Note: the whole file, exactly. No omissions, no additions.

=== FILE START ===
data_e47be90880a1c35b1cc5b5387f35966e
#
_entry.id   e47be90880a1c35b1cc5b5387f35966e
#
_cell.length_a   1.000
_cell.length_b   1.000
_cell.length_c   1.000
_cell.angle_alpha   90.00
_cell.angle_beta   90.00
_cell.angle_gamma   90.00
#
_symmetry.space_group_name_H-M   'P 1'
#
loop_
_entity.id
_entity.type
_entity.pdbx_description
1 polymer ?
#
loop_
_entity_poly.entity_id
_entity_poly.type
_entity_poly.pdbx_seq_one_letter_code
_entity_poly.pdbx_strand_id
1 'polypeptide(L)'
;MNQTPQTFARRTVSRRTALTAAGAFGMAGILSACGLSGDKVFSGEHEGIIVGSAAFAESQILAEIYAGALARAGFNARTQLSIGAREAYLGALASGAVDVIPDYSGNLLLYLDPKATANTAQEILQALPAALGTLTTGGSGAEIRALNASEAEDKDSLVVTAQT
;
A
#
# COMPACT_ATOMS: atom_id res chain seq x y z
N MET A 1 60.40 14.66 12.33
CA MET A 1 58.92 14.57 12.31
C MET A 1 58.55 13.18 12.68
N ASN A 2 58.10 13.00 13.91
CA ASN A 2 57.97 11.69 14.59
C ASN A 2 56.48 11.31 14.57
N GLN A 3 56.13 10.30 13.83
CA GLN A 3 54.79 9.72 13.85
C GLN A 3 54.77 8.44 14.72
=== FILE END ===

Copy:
data_e47be90880a1c35b1cc5b5387f35966e
#
_entry.id   e47be90880a1c35b1cc5b5387f35966e
#
_cell.length_a   1.000
_cell.length_b   1.000
_cell.length_c   1.000
_cell.angle_alpha   90.00
_cell.angle_beta   90.00
_cell.angle_gamma   90.00
#
_symmetry.space_group_name_H-M   'P 1'
#
loop_
_entity.id
_entity.type
_entity.pdbx_description
1 polymer ?
#
loop_
_entity_poly.entity_id
_entity_poly.type
_entity_poly.pdbx_seq_one_letter_code
_entity_poly.pdbx_strand_id
1 'polypeptide(L)'
;MNQTPQTFARRTVSRRTALTAAGAFGMAGILSACGLSGDKVFSGEHEGIIVGSAAFAESQILAEIYAGALARAGFNARTQLSIGAREAYLGALASGAVDVIPDYSGNLLLYLDPKATANTAQEILQALPAALGTLTTGGSGAEIRALNASEAEDKDSLVVTAQT
;
A
#
# COMPACT_ATOMS: atom_id res chain seq x y z
N MET A 1 60.40 14.66 12.33
CA MET A 1 58.92 14.57 12.31
C MET A 1 58.55 13.18 12.68
N ASN A 2 58.10 13.00 13.91
CA ASN A 2 57.97 11.69 14.59
C ASN A 2 56.48 11.31 14.57
N GLN A 3 56.13 10.30 13.83
CA GLN A 3 54.79 9.72 13.85
C GLN A 3 54.77 8.44 14.72